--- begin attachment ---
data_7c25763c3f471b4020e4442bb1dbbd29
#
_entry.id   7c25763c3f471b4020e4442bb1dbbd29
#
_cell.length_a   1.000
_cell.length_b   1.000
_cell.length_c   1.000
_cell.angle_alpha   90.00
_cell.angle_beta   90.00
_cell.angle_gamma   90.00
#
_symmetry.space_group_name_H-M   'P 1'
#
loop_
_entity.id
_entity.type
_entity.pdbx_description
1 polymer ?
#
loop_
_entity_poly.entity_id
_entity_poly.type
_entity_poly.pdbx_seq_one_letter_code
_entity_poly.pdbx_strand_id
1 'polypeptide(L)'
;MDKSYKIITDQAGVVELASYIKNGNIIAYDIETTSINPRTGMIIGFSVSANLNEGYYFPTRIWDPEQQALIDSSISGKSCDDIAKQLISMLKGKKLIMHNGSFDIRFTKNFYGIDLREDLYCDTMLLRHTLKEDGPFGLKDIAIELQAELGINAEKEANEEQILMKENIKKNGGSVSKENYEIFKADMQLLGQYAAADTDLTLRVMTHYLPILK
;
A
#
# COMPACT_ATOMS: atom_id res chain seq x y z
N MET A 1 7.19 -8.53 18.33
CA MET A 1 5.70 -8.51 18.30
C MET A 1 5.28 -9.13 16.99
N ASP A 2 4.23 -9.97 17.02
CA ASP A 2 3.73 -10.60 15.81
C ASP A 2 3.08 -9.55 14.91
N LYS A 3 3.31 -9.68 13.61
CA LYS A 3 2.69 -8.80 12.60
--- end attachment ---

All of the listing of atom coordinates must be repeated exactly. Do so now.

data_7c25763c3f471b4020e4442bb1dbbd29
#
_entry.id   7c25763c3f471b4020e4442bb1dbbd29
#
_cell.length_a   1.000
_cell.length_b   1.000
_cell.length_c   1.000
_cell.angle_alpha   90.00
_cell.angle_beta   90.00
_cell.angle_gamma   90.00
#
_symmetry.space_group_name_H-M   'P 1'
#
loop_
_entity.id
_entity.type
_entity.pdbx_description
1 polymer ?
#
loop_
_entity_poly.entity_id
_entity_poly.type
_entity_poly.pdbx_seq_one_letter_code
_entity_poly.pdbx_strand_id
1 'polypeptide(L)'
;MDKSYKIITDQAGVVELASYIKNGNIIAYDIETTSINPRTGMIIGFSVSANLNEGYYFPTRIWDPEQQALIDSSISGKSCDDIAKQLISMLKGKKLIMHNGSFDIRFTKNFYGIDLREDLYCDTMLLRHTLKEDGPFGLKDIAIELQAELGINAEKEANEEQILMKENIKKNGGSVSKENYEIFKADMQLLGQYAAADTDLTLRVMTHYLPILK
;
A
#
# COMPACT_ATOMS: atom_id res chain seq x y z
N MET A 1 7.19 -8.53 18.33
CA MET A 1 5.70 -8.51 18.30
C MET A 1 5.28 -9.13 16.99
N ASP A 2 4.23 -9.97 17.02
CA ASP A 2 3.73 -10.60 15.81
C ASP A 2 3.08 -9.55 14.91
N LYS A 3 3.31 -9.68 13.61
CA LYS A 3 2.69 -8.80 12.60